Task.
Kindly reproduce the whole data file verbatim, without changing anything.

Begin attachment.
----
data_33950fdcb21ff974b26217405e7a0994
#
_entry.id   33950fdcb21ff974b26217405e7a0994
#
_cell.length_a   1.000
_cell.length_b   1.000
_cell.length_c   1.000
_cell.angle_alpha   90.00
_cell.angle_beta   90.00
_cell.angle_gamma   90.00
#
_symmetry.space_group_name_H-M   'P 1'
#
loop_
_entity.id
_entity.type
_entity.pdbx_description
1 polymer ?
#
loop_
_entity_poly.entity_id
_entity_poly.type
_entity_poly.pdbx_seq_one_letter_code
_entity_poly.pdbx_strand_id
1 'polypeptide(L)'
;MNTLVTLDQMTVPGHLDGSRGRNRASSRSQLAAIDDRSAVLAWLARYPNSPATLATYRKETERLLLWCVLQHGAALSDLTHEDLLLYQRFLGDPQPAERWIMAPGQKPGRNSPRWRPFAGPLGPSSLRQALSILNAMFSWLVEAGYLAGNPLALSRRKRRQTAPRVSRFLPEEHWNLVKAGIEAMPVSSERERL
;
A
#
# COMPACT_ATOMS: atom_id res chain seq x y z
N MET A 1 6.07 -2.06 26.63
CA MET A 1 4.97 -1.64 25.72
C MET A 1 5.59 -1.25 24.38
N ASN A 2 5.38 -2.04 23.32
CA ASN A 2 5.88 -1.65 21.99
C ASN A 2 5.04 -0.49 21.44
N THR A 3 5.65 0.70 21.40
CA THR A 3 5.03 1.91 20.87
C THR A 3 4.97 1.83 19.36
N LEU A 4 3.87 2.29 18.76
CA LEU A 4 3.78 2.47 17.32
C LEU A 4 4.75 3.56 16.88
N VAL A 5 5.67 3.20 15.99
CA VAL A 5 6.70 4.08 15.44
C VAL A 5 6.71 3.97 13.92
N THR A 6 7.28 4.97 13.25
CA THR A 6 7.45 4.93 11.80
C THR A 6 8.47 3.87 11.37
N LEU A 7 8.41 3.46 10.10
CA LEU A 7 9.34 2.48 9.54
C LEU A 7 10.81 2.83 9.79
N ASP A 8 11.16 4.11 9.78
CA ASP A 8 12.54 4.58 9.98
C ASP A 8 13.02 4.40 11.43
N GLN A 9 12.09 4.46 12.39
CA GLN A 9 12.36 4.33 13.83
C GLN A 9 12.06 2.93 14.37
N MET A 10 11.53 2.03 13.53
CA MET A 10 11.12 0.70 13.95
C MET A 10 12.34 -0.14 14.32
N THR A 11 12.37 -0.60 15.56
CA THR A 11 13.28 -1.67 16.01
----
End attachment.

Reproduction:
data_33950fdcb21ff974b26217405e7a0994
#
_entry.id   33950fdcb21ff974b26217405e7a0994
#
_cell.length_a   1.000
_cell.length_b   1.000
_cell.length_c   1.000
_cell.angle_alpha   90.00
_cell.angle_beta   90.00
_cell.angle_gamma   90.00
#
_symmetry.space_group_name_H-M   'P 1'
#
loop_
_entity.id
_entity.type
_entity.pdbx_description
1 polymer ?
#
loop_
_entity_poly.entity_id
_entity_poly.type
_entity_poly.pdbx_seq_one_letter_code
_entity_poly.pdbx_strand_id
1 'polypeptide(L)'
;MNTLVTLDQMTVPGHLDGSRGRNRASSRSQLAAIDDRSAVLAWLARYPNSPATLATYRKETERLLLWCVLQHGAALSDLTHEDLLLYQRFLGDPQPAERWIMAPGQKPGRNSPRWRPFAGPLGPSSLRQALSILNAMFSWLVEAGYLAGNPLALSRRKRRQTAPRVSRFLPEEHWNLVKAGIEAMPVSSERERL
;
A
#
# COMPACT_ATOMS: atom_id res chain seq x y z
N MET A 1 6.07 -2.06 26.63
CA MET A 1 4.97 -1.64 25.72
C MET A 1 5.59 -1.25 24.38
N ASN A 2 5.38 -2.04 23.32
CA ASN A 2 5.88 -1.65 21.99
C ASN A 2 5.04 -0.49 21.44
N THR A 3 5.65 0.70 21.40
CA THR A 3 5.03 1.91 20.87
C THR A 3 4.97 1.83 19.36
N LEU A 4 3.87 2.29 18.76
CA LEU A 4 3.78 2.47 17.32
C LEU A 4 4.75 3.56 16.88
N VAL A 5 5.67 3.20 15.99
CA VAL A 5 6.70 4.08 15.44
C VAL A 5 6.71 3.97 13.92
N THR A 6 7.28 4.97 13.25
CA THR A 6 7.45 4.93 11.80
C THR A 6 8.47 3.87 11.37
N LEU A 7 8.41 3.46 10.10
CA LEU A 7 9.34 2.48 9.54
C LEU A 7 10.81 2.83 9.79
N ASP A 8 11.16 4.11 9.78
CA ASP A 8 12.54 4.58 9.98
C ASP A 8 13.02 4.40 11.43
N GLN A 9 12.09 4.46 12.39
CA GLN A 9 12.36 4.33 13.83
C GLN A 9 12.06 2.93 14.37
N MET A 10 11.53 2.03 13.53
CA MET A 10 11.12 0.70 13.95
C MET A 10 12.34 -0.14 14.32
N THR A 11 12.37 -0.60 15.56
CA THR A 11 13.28 -1.67 16.01